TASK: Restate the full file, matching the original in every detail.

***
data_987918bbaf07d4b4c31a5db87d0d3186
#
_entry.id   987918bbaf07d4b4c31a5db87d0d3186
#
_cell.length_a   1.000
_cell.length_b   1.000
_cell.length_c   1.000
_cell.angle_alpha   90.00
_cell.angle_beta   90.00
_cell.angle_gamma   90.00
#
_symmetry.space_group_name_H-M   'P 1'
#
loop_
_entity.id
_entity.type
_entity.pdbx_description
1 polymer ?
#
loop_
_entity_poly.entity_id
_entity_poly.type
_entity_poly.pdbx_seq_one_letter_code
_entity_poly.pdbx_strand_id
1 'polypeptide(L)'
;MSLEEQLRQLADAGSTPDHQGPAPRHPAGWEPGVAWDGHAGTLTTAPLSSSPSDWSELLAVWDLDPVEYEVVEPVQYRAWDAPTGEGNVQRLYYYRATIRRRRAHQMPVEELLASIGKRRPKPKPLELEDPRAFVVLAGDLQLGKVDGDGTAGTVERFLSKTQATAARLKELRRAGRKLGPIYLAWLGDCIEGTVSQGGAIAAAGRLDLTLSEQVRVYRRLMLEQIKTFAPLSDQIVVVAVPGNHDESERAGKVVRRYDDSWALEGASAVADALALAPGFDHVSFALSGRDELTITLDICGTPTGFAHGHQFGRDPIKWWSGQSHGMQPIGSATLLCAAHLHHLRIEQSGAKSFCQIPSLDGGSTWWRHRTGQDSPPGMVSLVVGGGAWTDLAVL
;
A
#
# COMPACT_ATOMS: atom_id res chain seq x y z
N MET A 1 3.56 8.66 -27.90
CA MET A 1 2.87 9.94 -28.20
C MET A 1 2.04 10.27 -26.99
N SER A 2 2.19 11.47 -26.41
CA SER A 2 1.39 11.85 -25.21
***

data_987918bbaf07d4b4c31a5db87d0d3186
#
_entry.id   987918bbaf07d4b4c31a5db87d0d3186
#
_cell.length_a   1.000
_cell.length_b   1.000
_cell.length_c   1.000
_cell.angle_alpha   90.00
_cell.angle_beta   90.00
_cell.angle_gamma   90.00
#
_symmetry.space_group_name_H-M   'P 1'
#
loop_
_entity.id
_entity.type
_entity.pdbx_description
1 polymer ?
#
loop_
_entity_poly.entity_id
_entity_poly.type
_entity_poly.pdbx_seq_one_letter_code
_entity_poly.pdbx_strand_id
1 'polypeptide(L)'
;MSLEEQLRQLADAGSTPDHQGPAPRHPAGWEPGVAWDGHAGTLTTAPLSSSPSDWSELLAVWDLDPVEYEVVEPVQYRAWDAPTGEGNVQRLYYYRATIRRRRAHQMPVEELLASIGKRRPKPKPLELEDPRAFVVLAGDLQLGKVDGDGTAGTVERFLSKTQATAARLKELRRAGRKLGPIYLAWLGDCIEGTVSQGGAIAAAGRLDLTLSEQVRVYRRLMLEQIKTFAPLSDQIVVVAVPGNHDESERAGKVVRRYDDSWALEGASAVADALALAPGFDHVSFALSGRDELTITLDICGTPTGFAHGHQFGRDPIKWWSGQSHGMQPIGSATLLCAAHLHHLRIEQSGAKSFCQIPSLDGGSTWWRHRTGQDSPPGMVSLVVGGGAWTDLAVL
;
A
#
# COMPACT_ATOMS: atom_id res chain seq x y z
N MET A 1 3.56 8.66 -27.90
CA MET A 1 2.87 9.94 -28.20
C MET A 1 2.04 10.27 -26.99
N SER A 2 2.19 11.47 -26.41
CA SER A 2 1.39 11.85 -25.21